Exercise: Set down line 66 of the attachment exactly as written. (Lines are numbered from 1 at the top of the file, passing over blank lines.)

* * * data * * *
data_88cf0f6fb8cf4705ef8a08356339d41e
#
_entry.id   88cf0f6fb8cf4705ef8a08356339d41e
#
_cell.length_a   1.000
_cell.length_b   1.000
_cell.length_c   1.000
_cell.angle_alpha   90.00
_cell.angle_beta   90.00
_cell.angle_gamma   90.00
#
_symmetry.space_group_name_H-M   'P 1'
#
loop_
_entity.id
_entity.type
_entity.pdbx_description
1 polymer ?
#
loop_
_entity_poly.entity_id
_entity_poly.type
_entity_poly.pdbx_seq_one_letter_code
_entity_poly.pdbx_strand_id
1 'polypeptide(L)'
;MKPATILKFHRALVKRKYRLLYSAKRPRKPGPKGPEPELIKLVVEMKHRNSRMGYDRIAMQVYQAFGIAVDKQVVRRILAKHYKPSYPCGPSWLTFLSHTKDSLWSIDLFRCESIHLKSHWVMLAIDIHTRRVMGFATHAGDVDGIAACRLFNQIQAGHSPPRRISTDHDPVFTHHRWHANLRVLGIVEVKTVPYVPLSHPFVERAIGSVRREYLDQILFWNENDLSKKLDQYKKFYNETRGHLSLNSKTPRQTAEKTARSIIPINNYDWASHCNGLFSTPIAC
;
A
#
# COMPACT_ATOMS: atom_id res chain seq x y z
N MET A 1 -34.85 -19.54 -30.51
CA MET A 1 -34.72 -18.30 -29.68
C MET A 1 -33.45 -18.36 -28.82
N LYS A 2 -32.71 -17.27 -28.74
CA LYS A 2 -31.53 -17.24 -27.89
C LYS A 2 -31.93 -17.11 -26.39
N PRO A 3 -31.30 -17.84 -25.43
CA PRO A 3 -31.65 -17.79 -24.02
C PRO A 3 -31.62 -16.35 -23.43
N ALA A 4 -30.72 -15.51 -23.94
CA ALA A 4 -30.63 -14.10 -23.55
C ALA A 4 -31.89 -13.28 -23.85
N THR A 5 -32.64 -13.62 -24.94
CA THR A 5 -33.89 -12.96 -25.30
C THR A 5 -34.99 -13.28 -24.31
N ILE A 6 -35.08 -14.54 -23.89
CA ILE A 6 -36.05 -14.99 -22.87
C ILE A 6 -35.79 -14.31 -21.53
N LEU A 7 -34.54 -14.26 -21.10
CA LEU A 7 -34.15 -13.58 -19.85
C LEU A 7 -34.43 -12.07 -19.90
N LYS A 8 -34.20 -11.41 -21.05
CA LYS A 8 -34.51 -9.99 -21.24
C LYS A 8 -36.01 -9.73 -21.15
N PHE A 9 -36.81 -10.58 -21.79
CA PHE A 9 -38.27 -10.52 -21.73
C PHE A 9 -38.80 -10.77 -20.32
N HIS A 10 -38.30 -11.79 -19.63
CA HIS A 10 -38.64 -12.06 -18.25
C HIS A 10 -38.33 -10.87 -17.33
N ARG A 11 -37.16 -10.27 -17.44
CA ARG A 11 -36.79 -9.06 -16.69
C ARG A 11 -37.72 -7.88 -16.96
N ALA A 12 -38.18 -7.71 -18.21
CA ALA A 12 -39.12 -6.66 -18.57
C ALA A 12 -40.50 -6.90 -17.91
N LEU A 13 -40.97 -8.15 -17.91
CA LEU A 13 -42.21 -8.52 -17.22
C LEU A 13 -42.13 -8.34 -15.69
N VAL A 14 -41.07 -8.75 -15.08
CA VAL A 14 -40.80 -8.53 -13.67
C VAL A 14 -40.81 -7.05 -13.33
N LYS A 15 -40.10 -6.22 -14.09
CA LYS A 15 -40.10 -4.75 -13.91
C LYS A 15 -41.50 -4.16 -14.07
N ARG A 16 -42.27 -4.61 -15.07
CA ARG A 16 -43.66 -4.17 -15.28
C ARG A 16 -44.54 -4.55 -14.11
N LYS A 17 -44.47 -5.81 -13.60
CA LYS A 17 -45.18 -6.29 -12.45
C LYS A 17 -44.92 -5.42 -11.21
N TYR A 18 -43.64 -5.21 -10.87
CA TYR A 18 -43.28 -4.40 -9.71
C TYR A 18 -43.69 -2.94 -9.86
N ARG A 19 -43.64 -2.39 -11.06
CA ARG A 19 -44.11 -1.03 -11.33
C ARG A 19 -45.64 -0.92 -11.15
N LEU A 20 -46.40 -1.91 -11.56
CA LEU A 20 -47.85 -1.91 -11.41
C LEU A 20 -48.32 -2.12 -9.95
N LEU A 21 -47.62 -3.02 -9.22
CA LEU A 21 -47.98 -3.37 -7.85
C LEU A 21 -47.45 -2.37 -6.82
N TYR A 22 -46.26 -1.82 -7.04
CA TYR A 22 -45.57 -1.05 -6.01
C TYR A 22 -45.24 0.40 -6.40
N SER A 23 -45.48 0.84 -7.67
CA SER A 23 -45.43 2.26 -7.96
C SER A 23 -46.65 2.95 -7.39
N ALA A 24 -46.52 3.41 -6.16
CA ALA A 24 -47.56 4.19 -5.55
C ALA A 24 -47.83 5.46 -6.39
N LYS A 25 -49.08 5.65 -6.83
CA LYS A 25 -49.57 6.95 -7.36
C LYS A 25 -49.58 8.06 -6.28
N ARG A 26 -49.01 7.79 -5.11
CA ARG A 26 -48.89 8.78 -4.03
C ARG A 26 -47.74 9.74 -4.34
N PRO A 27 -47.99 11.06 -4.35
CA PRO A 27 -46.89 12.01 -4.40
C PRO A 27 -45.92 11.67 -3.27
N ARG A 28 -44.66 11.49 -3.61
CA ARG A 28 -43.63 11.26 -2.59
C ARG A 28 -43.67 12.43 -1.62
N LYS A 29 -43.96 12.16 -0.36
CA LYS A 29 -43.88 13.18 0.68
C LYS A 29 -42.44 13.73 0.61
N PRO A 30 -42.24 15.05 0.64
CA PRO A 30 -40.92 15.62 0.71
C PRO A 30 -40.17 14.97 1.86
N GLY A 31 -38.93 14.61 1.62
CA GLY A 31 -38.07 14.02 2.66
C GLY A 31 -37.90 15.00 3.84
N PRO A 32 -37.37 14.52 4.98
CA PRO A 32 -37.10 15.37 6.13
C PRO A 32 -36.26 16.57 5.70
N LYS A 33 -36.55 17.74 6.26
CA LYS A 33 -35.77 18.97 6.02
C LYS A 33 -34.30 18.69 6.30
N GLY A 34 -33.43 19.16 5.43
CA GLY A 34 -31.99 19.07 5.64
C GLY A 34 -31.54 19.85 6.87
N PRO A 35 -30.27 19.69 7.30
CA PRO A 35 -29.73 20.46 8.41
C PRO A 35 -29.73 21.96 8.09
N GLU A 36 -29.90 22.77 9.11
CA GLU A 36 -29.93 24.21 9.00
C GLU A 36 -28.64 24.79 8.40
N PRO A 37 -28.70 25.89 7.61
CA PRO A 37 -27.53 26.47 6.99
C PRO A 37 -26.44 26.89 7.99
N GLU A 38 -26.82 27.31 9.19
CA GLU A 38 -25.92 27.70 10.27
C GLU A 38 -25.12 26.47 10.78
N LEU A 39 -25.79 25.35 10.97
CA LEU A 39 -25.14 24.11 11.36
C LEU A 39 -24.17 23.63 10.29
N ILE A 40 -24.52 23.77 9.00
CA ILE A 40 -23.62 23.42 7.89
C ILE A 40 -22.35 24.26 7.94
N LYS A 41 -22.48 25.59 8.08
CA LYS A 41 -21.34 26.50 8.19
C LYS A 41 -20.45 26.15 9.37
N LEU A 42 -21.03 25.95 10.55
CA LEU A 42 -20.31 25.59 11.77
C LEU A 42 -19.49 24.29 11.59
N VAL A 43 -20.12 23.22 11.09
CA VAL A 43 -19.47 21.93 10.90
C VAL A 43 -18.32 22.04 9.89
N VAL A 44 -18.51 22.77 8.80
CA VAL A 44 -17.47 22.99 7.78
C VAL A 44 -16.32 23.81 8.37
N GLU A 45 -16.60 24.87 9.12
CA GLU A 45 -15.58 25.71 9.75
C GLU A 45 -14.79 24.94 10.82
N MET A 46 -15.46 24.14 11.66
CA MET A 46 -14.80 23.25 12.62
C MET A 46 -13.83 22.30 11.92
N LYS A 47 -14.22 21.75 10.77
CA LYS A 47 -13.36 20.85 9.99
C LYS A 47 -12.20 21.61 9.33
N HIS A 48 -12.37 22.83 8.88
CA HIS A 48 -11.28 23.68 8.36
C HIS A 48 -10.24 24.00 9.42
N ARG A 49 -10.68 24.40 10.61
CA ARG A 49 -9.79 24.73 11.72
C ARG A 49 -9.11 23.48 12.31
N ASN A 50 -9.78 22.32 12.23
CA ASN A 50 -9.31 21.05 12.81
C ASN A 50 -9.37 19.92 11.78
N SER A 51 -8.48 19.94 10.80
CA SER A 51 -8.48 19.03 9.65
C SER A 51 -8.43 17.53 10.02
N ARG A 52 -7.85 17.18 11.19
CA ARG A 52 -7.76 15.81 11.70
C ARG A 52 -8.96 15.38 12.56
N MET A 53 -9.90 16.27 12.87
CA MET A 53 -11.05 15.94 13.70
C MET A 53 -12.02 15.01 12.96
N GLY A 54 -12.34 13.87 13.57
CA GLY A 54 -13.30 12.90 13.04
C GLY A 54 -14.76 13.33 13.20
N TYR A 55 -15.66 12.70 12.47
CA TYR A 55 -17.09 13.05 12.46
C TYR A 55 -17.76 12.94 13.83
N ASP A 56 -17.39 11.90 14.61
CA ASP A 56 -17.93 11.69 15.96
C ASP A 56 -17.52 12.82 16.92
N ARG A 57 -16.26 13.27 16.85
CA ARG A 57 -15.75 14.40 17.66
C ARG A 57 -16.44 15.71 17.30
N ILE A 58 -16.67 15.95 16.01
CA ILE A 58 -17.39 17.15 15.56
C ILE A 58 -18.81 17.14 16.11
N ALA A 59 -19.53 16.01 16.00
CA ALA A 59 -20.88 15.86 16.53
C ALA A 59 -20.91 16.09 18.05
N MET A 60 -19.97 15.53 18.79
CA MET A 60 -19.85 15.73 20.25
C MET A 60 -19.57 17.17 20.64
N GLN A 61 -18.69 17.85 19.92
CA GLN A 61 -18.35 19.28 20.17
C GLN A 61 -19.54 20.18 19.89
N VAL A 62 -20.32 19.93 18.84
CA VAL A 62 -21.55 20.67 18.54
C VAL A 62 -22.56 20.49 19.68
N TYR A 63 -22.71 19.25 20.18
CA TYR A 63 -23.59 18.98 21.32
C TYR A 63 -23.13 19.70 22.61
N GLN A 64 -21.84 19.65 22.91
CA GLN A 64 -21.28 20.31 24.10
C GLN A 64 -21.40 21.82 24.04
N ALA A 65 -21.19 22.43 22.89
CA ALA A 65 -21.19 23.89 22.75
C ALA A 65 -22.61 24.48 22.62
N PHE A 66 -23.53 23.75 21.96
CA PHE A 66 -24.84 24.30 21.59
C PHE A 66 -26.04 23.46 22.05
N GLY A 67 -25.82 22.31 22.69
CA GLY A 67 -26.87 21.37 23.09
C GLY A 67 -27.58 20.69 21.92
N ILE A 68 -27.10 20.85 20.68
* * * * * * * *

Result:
C ALA A 12 -40.50 -6.90 -17.91